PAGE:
Bob Baker's Indie Music Promotion Blog

Music marketing ideas for DIY artists, managers, promoters and music biz pros


February 20, 2007

Why You Should Focus on Singles

Are you stuck in a traditional CD/album release mindset? If so, you might be missing out on some great opportunities in the changing music marketplace.


There's a great post today over at the always spirited Lefsetz Letter blog called "Album Last Rites." In it, Mr. Lefsetz gives an overview of music history as it relates to singles-driven vs. album-driven time periods.

He points out how -- after the Beatles inspired the creation of a new format, AOR (album-oriented rock) -- major labels steered away from the single in favor of the more profitable full-length album.

That was the business model for a more than three decades ... until consumers became empowered to digitally choose only the tracks they truly enjoyed.

Here's an excerpt from the Lefsetz blog post:

People no longer listen to albums.

Society is overwhelming. We've got 300 TV channels, if not MORE! We've got a bunch of new movies EVERY weekend. We've got video games. We haven't got time to sit down and listen to an hour of crap over and over again in order to get hooked. We want something ear-pleasing, NOW! We ONLY want GOOD STUFF!

His advice to artists who insist on creating concept albums:

You're creating hour-long masterpieces that the public must eat like a day locked inside a McDonald's, but the public only wants some McNuggets and then a taco from Taco Bell, an ice cream from Cold Stone, a donut… THAT’S what iPods are like. They’re MIX AND MATCH!

The goal is to get into the iTunes library. And you don't do this by releasing ten cuts, but by making ONE GREAT ONE!

How, according to Lefsetz, this is changing the industry:

This is the labels' worst nightmare. This is not their paradigm. They pay a big chunk of money to an artist to get an album which they can sell for ten bucks to make their bottom line. They're not in the SINGLES BUSINESS!

And every act thinks it's the Beatles, that it's important, that it's got a STATEMENT to make. But the audience doesn't give a shit about ALL of this. The public just wants quality. Well, something it LIKES!

Yes, the iPod has killed the album. Technology has changed the format once again.

And, since an iPod can contain MORE MUSIC THAN ALMOST EVERYBODY EVER OWNED, there isn't time for crap. You now have access to too much good stuff, WHY listen to the crap?

The album is OVER! Start hyping one cut. And if that catches fire, deliver ANOTHER!

I agree with this perspective, especially when it comes to online marketing and sales. However, I also think that artists still need a physical product with 10 to 15 songs on it to sell at live shows, and to make available to fans who still want a CD to hold in their hands (and there are lots of them left -- don't kid yourself).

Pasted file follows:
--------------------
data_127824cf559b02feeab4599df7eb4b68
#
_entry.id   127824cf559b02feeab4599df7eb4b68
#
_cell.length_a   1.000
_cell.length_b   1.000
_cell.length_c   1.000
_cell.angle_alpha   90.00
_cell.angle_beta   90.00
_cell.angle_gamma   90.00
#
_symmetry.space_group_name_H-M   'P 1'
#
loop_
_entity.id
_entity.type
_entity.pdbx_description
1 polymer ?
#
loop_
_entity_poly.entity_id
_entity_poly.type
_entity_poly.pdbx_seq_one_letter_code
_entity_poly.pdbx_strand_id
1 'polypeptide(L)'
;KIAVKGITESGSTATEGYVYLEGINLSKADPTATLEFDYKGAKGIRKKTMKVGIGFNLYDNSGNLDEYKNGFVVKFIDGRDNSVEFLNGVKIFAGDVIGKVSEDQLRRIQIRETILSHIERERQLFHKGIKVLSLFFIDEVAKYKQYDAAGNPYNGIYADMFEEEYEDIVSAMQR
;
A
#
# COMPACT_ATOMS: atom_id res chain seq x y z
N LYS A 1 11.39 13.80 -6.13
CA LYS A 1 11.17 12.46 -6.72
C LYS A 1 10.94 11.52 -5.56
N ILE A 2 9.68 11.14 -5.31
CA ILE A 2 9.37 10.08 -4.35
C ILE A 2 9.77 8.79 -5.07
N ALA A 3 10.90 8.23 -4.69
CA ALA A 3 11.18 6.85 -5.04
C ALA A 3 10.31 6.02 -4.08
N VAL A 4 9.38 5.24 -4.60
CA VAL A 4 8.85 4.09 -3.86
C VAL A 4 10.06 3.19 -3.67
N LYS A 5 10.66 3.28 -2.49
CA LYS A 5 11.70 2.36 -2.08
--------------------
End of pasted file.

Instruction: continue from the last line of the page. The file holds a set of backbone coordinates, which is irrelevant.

I've been meaning to write a blog post called "Think Outside the Jewel Case." Look for that soon. In the meantime, think about ways you can tap into the new singles-driven music marketplace.

-Bob
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posted by Bob Baker @ 10:24 AM   4 comments


4 Comments:

At Feb 21, 2007, 11:59:00 AM, Blogger Patrick said...

I have been waiting for people to realize that the album is only for real music LOVERS, not the general public. Hopefully great bands will still make great albums for those of who still want them.

 
At Feb 23, 2007, 12:52:00 PM, Anonymous Jerry Schickling said...

Bob nails it again!
As I sit here in Nashville after a full day of songwriter/publisher/producer meetings, it's obvious that the days of one or two good songs on a full-length CD (or album) seem to be on the demise. I believe you've got to really work hard to put 10 to 12 GOOD songs on a CD if you want to please the music buying public. If you're not able to come up with a collection of quality songs for your fans, focus on Bob's advice about singles while you build your song library.
Thanks Bob!

 
At Mar 1, 2007, 10:02:00 PM, Blogger Eartaste said...

>"Start hyping one cut."

I borrowed that line from above to make a small point. I get lots of CDs to review here, and many do hype one cut. What's weird to me is they seldom hype their strongest musical cut. Artists tend to hype the cut that means something to them personally. But it's the audience they're trying to reach. Here at eartaste we feature the single cuts - but seldom the ones the artist has self-selected.

So, while there's truth in "start hyping one cut," I'd say it with the caution of getting opinions from far and wide, not just your immediate surroundings. Not everyone has the time and luxury that we do here to listen to every cut.

Rich
http://www.eartaste.com

 
At Jul 16, 2007, 9:38:00 PM, Blogger www.hiddentalentmusic.com said...

Several months ago we started burning singles and taking them to the restaurant where we play every Friday. We usually play there for tips. We told the audience that whenever they left a tip to pick up a cd to take home with them. This has been a boost to our tip bucket. We put the cd singles next to the tip bucket.

 

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